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The Disease Concept of Addiction

Old 10-12-2001, 05:15 PM
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Post The Disease Concept of Addiction

Dee & Smoke please read; It has come to my attention that the best decisions are made when you have the best information:

Perhaps you are unaware that chemical dependency is a disease. But it is-just like diabetes or the mumps. It is vital that you both understand and accept this concept. Once you do, you can begin to realize that the person who abuses or misuses alcohol or drugs is not doing it deliberately, but because he or she is sick. Some of your confusion, frustration and anger will subside, and you will be able to approach the situation more objectively and constructively.
You would not blame your child for coming down with the flu. Instead you would take your child to the doctor, have the disease diagnosed, and do whatever you could to speed your child on the way to recovery. Similarly, you cannot blame the chemically dependent person for being chemically dependent. What you can do is help him or her to get the care that is needed.
If you are finding the disease concept difficult to grasp, you are not alone. Some physicians still do not accept it. Some even prescribe drugs to alleviate the symptoms of chemical dependency, leading to new dependencies. It was not until 1956 that the American Medical Association formally recognized alcoholism is a disease. Until then, most medical and psychiatric professionals believed that it was a symptom of some other underlying emotional disorder. As a result, the usual approach went something like this: "Let's find out what's really wrong with you. If we can get at that and correct it, then you will no longer have the need to drink." It was thought that the drinking problem wopuld take care of itself--disappear spontaneously--if that other disorder could be discovered and addressed. Months, and sometimes years, were spent in treatment that did not work. Meanwhile the sick person's condition steadily worsened.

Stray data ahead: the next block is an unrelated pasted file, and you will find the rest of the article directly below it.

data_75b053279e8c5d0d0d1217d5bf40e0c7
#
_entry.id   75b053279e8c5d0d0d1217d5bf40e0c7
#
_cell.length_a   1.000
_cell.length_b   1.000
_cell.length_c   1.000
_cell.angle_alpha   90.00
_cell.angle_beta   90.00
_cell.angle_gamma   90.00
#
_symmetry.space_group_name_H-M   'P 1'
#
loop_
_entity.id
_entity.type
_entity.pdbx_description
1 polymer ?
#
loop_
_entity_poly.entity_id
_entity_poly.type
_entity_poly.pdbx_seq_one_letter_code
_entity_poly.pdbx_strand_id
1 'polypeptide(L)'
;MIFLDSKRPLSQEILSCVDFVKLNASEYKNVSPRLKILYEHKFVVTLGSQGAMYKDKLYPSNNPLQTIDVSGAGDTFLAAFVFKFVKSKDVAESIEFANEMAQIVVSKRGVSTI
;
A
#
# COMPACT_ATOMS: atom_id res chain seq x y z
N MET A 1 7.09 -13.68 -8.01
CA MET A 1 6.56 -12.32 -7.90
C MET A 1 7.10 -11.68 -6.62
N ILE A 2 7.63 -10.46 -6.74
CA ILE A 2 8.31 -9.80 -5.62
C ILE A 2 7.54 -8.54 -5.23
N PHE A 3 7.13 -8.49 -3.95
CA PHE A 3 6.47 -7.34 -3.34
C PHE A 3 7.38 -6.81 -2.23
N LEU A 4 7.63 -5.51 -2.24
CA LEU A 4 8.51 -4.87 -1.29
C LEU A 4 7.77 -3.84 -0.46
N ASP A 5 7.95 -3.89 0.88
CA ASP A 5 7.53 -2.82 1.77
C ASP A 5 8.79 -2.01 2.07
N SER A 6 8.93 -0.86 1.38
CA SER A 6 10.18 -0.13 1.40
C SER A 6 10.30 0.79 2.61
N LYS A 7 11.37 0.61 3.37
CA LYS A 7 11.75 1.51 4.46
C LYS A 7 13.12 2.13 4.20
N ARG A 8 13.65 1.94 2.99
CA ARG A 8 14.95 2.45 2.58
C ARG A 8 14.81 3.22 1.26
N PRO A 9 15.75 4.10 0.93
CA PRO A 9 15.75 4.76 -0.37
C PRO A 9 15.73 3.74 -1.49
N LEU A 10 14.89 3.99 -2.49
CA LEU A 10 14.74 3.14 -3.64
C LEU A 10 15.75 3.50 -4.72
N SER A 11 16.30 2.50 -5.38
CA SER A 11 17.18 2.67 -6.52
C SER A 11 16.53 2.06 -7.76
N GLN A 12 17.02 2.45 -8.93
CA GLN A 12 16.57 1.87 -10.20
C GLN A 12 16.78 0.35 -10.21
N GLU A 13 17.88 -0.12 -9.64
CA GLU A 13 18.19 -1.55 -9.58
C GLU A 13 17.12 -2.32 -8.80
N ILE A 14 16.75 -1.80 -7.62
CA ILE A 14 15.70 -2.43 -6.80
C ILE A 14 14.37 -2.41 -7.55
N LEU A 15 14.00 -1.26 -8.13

Once alcoholism was identified as a disease, it became possible to learn more about it. When I use the term alcoholism, I am referring to all other types of chemical dependency as well. The symptoms of dependency are essentially the same, and the need for intervention is just as urgent whether the person is abusing pills, marijuana, cocaine, hallucinogen, amphetmines, barbituates, tranquilizers, heroin, ectasy or whatever. The process of intervention translates across the board and across age groups. There has been a tendency in some treatment circles to approach drugs idiosyncratically when it is far more useful to approach it generically. We do not distinguish between the alcoholic who drinks only beer and the alcoholic who drinks only gin, similarly, we do not distinguish between the drug user who smokes marijuana and the drug user who mainlines heroin. And by extension, we do not treat the drug user any differently from the alcoholic. All are caught up in the emotional syndrome we will describe later, all need help; all can benefit greatly from intervention.